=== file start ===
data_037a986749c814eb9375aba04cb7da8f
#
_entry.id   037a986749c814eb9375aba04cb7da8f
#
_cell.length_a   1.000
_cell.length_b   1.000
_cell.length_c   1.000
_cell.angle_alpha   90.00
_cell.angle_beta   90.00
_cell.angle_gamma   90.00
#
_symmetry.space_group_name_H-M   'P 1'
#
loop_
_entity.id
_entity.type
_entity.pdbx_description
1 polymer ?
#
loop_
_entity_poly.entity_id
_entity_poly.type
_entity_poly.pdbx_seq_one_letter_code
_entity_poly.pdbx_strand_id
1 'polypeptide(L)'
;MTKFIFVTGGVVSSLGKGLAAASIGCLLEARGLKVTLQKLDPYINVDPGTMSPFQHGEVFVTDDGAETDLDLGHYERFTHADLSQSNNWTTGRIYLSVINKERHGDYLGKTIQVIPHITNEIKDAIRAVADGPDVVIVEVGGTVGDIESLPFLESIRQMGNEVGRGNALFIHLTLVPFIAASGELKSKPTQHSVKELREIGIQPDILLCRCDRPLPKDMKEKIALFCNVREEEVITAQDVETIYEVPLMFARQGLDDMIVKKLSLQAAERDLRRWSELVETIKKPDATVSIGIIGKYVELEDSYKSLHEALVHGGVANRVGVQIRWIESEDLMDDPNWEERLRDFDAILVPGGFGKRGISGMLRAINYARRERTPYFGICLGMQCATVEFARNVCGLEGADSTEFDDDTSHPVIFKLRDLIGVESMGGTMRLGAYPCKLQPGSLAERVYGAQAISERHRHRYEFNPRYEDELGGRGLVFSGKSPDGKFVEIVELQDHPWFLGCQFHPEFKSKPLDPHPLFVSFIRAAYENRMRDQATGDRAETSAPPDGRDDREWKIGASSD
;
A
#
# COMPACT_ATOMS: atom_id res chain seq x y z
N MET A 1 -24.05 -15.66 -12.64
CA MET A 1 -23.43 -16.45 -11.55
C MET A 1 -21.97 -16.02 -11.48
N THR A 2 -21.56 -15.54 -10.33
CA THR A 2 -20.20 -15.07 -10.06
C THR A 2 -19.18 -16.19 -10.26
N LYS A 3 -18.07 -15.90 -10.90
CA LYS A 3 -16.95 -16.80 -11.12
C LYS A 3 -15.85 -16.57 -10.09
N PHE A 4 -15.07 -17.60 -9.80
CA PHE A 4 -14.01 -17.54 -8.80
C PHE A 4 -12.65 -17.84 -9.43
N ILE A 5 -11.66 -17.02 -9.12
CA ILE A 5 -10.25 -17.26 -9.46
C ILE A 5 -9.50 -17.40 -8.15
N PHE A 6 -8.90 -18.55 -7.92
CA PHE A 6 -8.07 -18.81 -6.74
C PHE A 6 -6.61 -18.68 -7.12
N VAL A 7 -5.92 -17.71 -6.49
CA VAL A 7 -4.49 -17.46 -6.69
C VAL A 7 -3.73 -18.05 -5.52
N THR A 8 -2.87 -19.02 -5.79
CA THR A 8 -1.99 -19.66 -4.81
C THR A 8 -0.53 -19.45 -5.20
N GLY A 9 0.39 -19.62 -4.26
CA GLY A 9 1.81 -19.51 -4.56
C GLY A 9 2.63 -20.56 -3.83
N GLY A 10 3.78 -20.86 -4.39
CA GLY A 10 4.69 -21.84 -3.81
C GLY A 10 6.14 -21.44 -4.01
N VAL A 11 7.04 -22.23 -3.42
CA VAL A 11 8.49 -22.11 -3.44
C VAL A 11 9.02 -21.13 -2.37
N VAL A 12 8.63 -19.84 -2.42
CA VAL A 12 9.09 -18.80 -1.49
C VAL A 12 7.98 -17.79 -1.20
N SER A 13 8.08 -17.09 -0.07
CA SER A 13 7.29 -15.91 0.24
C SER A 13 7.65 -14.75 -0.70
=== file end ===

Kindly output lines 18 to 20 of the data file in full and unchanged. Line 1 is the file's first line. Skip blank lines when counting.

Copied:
1 polymer ?
#
loop_